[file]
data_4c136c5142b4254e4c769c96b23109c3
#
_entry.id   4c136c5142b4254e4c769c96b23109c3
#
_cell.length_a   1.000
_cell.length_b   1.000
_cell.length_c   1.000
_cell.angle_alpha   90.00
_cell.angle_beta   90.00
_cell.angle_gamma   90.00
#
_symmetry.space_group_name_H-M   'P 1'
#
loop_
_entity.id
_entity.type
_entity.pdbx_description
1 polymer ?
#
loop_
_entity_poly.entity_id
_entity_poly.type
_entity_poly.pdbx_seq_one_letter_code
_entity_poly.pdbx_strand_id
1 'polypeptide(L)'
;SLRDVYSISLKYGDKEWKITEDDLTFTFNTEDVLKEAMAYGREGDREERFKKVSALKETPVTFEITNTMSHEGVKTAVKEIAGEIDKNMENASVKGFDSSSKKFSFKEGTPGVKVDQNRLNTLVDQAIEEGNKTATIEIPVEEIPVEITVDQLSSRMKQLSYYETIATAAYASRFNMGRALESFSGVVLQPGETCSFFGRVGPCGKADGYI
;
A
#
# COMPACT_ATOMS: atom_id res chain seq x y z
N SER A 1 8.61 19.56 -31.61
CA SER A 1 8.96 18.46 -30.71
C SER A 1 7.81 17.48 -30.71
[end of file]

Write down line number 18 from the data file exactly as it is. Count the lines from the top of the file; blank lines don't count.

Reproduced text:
1 polymer ?